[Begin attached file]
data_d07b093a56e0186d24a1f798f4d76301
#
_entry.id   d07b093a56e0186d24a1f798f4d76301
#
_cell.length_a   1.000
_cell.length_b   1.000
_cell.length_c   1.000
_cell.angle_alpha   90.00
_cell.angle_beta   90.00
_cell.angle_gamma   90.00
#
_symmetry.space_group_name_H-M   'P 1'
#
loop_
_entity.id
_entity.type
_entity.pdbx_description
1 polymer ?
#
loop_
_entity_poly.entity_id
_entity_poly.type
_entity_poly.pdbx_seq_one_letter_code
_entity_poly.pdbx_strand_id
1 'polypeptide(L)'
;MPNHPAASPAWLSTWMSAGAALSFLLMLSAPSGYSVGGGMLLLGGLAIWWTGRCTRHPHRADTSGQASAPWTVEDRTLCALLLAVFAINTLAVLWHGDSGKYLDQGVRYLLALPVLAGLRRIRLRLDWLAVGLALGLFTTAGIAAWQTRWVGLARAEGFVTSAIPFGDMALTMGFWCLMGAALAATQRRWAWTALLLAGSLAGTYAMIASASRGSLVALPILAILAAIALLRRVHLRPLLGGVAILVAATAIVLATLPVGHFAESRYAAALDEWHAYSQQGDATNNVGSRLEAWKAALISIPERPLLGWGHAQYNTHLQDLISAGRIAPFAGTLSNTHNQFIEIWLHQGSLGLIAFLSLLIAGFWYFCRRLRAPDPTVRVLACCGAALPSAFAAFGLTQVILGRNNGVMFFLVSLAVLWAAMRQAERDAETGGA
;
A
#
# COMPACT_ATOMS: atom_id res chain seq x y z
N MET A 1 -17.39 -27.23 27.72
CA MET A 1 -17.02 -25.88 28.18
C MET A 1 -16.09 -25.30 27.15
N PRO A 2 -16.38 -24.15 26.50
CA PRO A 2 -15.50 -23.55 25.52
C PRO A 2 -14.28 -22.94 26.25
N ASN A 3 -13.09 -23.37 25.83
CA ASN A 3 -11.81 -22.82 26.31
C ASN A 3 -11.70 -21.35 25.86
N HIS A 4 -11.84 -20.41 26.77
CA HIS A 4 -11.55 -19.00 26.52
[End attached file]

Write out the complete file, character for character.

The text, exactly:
data_d07b093a56e0186d24a1f798f4d76301
#
_entry.id   d07b093a56e0186d24a1f798f4d76301
#
_cell.length_a   1.000
_cell.length_b   1.000
_cell.length_c   1.000
_cell.angle_alpha   90.00
_cell.angle_beta   90.00
_cell.angle_gamma   90.00
#
_symmetry.space_group_name_H-M   'P 1'
#
loop_
_entity.id
_entity.type
_entity.pdbx_description
1 polymer ?
#
loop_
_entity_poly.entity_id
_entity_poly.type
_entity_poly.pdbx_seq_one_letter_code
_entity_poly.pdbx_strand_id
1 'polypeptide(L)'
;MPNHPAASPAWLSTWMSAGAALSFLLMLSAPSGYSVGGGMLLLGGLAIWWTGRCTRHPHRADTSGQASAPWTVEDRTLCALLLAVFAINTLAVLWHGDSGKYLDQGVRYLLALPVLAGLRRIRLRLDWLAVGLALGLFTTAGIAAWQTRWVGLARAEGFVTSAIPFGDMALTMGFWCLMGAALAATQRRWAWTALLLAGSLAGTYAMIASASRGSLVALPILAILAAIALLRRVHLRPLLGGVAILVAATAIVLATLPVGHFAESRYAAALDEWHAYSQQGDATNNVGSRLEAWKAALISIPERPLLGWGHAQYNTHLQDLISAGRIAPFAGTLSNTHNQFIEIWLHQGSLGLIAFLSLLIAGFWYFCRRLRAPDPTVRVLACCGAALPSAFAAFGLTQVILGRNNGVMFFLVSLAVLWAAMRQAERDAETGGA
;
A
#
# COMPACT_ATOMS: atom_id res chain seq x y z
N MET A 1 -17.39 -27.23 27.72
CA MET A 1 -17.02 -25.88 28.18
C MET A 1 -16.09 -25.30 27.15
N PRO A 2 -16.38 -24.15 26.50
CA PRO A 2 -15.50 -23.55 25.52
C PRO A 2 -14.28 -22.94 26.25
N ASN A 3 -13.09 -23.37 25.83
CA ASN A 3 -11.81 -22.82 26.31
C ASN A 3 -11.70 -21.35 25.86
N HIS A 4 -11.84 -20.41 26.77
CA HIS A 4 -11.55 -19.00 26.52